“Is What We Have Now What They Wrote Then” by Daniel Wallace

“‘Misquoting’ Jesus? Answering Bart Erhman” Greg Koukl in Solid Ground (pdf)

The Historical Reliability of the Gospels, 2nd ed. Craig L. Blomberg (IVP Academic, 2007)

Can We Trust the Gospels? Investigating the Reliability of Matthew, Mark, Luke, and John, Mark D. Roberts (Crossway, 2007)

Reinventing Jesus, Komoszewski, Sawyer, and Wallace (Kregel, 2006)

“The Bibliographical Test Updated,” Clay Jones in Christian Research Journal volume 35, number 03 (2012)


Blaise Pascal

Did you know that the first digital calculator was invented by a seventeenth-century French mathematician? In his brief time on Earth, Blaise Pascal (1623–1662) wore many hats and left an imprint on both modern science and Christian philosophy that lingers to this day. Here’s your crash course on the life and accomplishments of Blaise Pascal—and why he still matters today.

Who Was Blaise Pascal?

Blaise Pascal lived during the scientific revolution and worked as a mathematician, physicist, inventor, polemicist, and writer. His invention of the calculator was one of the major achievements of the early scientific revolution and the precursor to the modern computer.

Pascal grew up as a nominal Catholic, but as an adult he had a dramatic religious experience that led him to commit his life to Christ and to put his remarkable mind to work for Christ’s kingdom. As a Christian philosopher, theologian, and apologist, Pascal provided…

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Israel ostraca literacyWho would have thought that a shopping list on some pottery fragments would reveal when the Old Testament was possibly written.

Here is the issue: Some skeptics state that low literacy rates in ancient Israel  would prohibit the Old Testament from being written prior to the Babylonian captivity and that it was invented during the Jewish exile to solidify their Jewish identity, indicating that the events  never really occurred but were fabricated or legendarily developed.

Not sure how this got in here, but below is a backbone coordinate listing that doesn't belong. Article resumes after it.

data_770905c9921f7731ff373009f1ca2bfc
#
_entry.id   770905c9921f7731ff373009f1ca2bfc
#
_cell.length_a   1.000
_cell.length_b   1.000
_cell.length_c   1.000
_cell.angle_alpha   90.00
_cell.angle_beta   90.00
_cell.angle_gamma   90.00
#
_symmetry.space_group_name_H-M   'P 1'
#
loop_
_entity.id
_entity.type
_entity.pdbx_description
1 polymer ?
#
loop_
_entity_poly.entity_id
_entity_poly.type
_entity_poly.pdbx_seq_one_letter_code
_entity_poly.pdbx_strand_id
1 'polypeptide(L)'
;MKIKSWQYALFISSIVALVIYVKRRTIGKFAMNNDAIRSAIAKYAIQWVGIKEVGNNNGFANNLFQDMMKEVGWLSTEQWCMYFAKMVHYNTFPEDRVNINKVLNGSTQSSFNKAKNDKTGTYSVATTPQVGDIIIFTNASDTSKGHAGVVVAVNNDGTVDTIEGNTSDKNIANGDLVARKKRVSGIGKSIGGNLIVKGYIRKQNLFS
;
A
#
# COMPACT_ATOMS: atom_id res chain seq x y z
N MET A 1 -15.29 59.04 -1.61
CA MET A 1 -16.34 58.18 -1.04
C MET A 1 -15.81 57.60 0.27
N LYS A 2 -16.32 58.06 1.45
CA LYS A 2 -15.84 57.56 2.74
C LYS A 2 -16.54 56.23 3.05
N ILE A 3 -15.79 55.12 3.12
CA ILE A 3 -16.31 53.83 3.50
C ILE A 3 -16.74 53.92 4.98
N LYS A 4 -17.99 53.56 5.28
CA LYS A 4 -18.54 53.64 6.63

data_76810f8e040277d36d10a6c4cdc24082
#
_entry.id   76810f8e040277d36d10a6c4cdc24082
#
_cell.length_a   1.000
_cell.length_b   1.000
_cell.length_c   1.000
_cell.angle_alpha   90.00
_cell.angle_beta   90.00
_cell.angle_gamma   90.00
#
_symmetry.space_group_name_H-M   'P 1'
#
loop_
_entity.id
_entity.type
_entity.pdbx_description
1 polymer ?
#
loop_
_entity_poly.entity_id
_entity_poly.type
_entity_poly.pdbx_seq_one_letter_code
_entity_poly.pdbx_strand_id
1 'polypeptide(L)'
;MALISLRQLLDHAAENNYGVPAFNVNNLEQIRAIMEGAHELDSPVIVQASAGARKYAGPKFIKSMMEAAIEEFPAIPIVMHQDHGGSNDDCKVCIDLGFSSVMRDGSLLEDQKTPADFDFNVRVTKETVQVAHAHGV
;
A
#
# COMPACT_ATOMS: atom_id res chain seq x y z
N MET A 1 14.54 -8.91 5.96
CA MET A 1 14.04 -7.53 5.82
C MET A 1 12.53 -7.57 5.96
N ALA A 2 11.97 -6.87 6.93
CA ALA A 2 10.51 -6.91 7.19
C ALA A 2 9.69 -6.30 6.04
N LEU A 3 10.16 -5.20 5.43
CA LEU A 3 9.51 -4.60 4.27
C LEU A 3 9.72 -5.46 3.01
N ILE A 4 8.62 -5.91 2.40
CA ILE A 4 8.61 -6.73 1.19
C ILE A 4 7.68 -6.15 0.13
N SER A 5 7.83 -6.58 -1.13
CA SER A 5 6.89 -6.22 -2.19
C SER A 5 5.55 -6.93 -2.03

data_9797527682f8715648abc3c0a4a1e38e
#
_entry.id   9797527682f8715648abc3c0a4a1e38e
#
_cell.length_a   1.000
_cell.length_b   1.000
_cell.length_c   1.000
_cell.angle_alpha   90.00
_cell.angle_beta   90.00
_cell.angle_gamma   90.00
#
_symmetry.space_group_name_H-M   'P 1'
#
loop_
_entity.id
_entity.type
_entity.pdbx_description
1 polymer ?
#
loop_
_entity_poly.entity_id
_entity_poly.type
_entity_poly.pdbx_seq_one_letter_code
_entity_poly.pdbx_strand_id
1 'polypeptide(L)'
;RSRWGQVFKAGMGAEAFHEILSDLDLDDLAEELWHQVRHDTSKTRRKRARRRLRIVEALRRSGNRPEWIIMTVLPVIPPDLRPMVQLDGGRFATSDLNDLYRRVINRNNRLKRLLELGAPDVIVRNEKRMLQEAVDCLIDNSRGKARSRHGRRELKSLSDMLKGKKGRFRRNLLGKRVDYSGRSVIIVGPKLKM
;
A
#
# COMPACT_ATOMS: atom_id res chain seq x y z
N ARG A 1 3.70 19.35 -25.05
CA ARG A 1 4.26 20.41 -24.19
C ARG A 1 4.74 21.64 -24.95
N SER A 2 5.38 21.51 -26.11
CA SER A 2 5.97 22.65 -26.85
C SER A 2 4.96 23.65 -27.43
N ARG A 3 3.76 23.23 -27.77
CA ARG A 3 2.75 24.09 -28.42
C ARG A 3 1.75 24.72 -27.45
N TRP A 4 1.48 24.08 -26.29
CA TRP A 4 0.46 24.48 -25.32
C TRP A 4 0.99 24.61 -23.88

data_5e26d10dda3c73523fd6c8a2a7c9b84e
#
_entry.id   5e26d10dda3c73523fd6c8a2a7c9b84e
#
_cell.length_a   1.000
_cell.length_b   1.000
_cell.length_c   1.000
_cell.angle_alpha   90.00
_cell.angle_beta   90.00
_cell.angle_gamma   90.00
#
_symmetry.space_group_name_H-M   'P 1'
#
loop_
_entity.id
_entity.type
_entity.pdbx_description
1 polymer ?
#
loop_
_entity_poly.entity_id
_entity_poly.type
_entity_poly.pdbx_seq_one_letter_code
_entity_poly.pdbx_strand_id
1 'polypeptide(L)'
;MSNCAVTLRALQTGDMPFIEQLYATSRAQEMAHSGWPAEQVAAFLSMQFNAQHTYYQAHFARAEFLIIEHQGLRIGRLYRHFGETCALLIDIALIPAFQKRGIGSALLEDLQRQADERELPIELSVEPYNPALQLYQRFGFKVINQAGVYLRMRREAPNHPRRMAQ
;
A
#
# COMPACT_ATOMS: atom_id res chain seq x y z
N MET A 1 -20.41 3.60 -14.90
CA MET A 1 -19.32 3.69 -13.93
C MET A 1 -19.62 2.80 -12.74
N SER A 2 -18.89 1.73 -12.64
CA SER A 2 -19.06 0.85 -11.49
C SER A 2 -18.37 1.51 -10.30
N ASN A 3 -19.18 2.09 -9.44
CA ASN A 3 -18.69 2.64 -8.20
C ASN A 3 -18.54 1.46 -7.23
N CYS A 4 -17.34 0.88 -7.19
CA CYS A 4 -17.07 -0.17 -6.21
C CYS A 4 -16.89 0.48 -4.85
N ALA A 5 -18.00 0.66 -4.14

Significance: This discovery and new research is challenging the scholars wanting to push the early Old Testament composition to after the Babylonian captivity.  Skeptics have attributed the writing of several biblical texts such as Joshua, 1 and 2 Kings, and the early Old Testament to after the siege of Jerusalem.  This theory “holds that the biblical texts were written as a result of the exile to Babylon, when the composers began to think about their past and put their history to parchment.”  This discovery begins to poke holes into the idea that major portions of the Hebrew scripture were written during or after the exile to Babylon, but actually written during the late 7th century BC.


Here is a link to another video on this subject.

If you want to explore the issue in more depth here are some articles:

“Discovery: Ancient Inscriptions Suggest Hebrew Bible Older Than Many Believed” | The Stream – This excerpt is the best single article to get the facts as well as the significance of this discovery as it relates to biblical reliability:

Israeli mathematicians and archaeologists say they have found evidence to suggest that key biblical texts may have been composed earlier than what some scholars think.

Using handwriting analysis technology similar to that employed by intelligence agencies and banks to analyze signatures, a Tel Aviv University team determined that a famous hoard of ancient Hebrew inscriptions, dated to around 600 BC, were written by at least six different authors. Although the inscriptions are not from the Bible, their discovery suggests there was widespread literacy in ancient Judah at the time that would support the composition of biblical works.

“Handwriting Dating to the Seventh Century B.C. Analyzed” | Archaeology – a quick summary from Archaeology:

The analysis suggests that at least six different people, ranging in rank from the commander of the fort down to the deputy quartermaster, had written these texts. All of the writers used proper spelling and syntax. Similar ostracons have been found at other border forts, suggesting that writing was widespread, at least within the Judahite army. Israel Finkelstein [of Tel Aviv University] thinks the ancient kingdom of Judah may have had an educational system, since literacy was not limited to the elite. “This is really quite amazing, that in a remote place like this, there was more than one person, several people, who could write,” he told Live Science. Finkelstein also claims that if literacy were widespread at the time, it would support the idea that portions of the Bible could have been compiled before the destruction of Jerusalem by the Babylonians.

New Evidence on When Bible Was Written: Ancient Shopping Lists” | The New York Times – Essentially scholars analyzed a shopping list, but has impact on possible biblical composition dates: